groundhogday

3. Portability

When working with a team or a community, the portability of the application on a virtual image might be the most appealing benefit of all. Once you polish up the application to run nicely on a virtual image, then the promise is that it will also run smoothly on any other virtual machines out there — including on your fellow developers’ laptops as well as on the massive server farms in a data center, or in the cloud somewhere. Truly your application becomes “write once, run everywhere.”

Screen shot 2013-07-09 at 9.47.51 PM

Running Eucalyptus UI Tester on Your Mac Laptop via Vagrant

If you would like to run Eucalyptus UI Tester from scratch, follow the steps below:

1. Installing Vagrant and Virtual Box on Mac OS X in 5 Steps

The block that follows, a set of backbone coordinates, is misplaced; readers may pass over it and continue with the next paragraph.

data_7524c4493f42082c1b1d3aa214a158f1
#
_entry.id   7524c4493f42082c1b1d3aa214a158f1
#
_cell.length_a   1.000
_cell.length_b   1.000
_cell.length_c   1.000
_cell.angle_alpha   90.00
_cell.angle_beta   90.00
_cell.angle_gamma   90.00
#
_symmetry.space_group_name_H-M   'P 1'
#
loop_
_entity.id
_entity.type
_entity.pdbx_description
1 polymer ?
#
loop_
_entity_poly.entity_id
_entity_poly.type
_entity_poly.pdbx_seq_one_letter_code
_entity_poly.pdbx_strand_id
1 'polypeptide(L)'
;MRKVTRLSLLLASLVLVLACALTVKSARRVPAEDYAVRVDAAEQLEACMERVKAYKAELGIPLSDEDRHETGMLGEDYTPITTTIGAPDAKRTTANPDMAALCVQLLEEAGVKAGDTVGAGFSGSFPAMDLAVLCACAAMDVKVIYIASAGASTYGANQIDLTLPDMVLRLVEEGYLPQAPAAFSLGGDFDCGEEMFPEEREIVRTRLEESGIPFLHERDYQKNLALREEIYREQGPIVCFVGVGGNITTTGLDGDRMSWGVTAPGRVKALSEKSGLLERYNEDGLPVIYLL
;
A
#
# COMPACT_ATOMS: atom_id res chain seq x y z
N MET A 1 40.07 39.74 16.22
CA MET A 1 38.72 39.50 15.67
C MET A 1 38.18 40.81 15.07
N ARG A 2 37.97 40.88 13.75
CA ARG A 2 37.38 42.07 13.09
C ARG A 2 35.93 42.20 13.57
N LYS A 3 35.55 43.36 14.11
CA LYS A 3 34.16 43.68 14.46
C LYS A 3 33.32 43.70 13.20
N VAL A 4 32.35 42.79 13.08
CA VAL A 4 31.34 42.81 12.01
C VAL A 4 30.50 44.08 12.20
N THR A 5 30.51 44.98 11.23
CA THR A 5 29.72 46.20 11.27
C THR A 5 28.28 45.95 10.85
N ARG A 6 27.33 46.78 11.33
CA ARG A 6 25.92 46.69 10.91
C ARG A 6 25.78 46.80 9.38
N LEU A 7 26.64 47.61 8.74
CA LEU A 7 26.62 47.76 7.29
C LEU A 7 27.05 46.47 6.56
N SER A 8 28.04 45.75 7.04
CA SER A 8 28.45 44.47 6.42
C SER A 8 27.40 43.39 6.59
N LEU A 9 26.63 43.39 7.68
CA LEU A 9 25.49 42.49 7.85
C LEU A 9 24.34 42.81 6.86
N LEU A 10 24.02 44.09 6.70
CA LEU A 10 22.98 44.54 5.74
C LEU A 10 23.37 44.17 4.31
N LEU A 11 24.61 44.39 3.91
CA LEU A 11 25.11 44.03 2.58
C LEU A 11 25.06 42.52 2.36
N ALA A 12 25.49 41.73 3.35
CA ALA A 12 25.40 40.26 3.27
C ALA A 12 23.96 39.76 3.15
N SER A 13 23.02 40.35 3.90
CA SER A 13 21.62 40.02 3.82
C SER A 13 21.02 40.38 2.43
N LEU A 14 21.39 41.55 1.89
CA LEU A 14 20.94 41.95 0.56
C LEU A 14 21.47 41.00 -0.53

and

2. Installing Eucalyptus UI Tester on CentOS 6 image via Vagrant

If you would like to run Eucalyptus UI Tester from the pre-baked Vagrant image, follow the steps below:

1. Installing Vagrant and Virtual Box on Mac OS X in 5 Steps

then

3. Running PreBaked Eucalyptus UI Tester Image using Vagrant

, and see 4. Creating a New Vagrant Package Image if you are interested in creating a new image via Vagrant.

Instructions

1. Installing Vagrant and Virtual Box on Mac OS X in 5 Steps

https://github.com/eucalyptus/se34euca/wiki/Installing-Virtual-Box-and-Vagrant-on-Mac-OS-X

2. Installing Eucalyptus UI Tester on CentOS 6 image via Vagrant

https://github.com/eucalyptus/se34euca/wiki/Installing-se34euca-on-Centos-6

3. Running PreBaked Eucalyptus UI Tester Image using Vagrant

https://github.com/eucalyptus/se34euca/wiki/Running-PreBaked-se34euca-Image-using-Vagrant

4. Creating a New Vagrant Package Image

https://github.com/eucalyptus/se34euca/wiki/Creating-a-New-Vagrant-Package-Image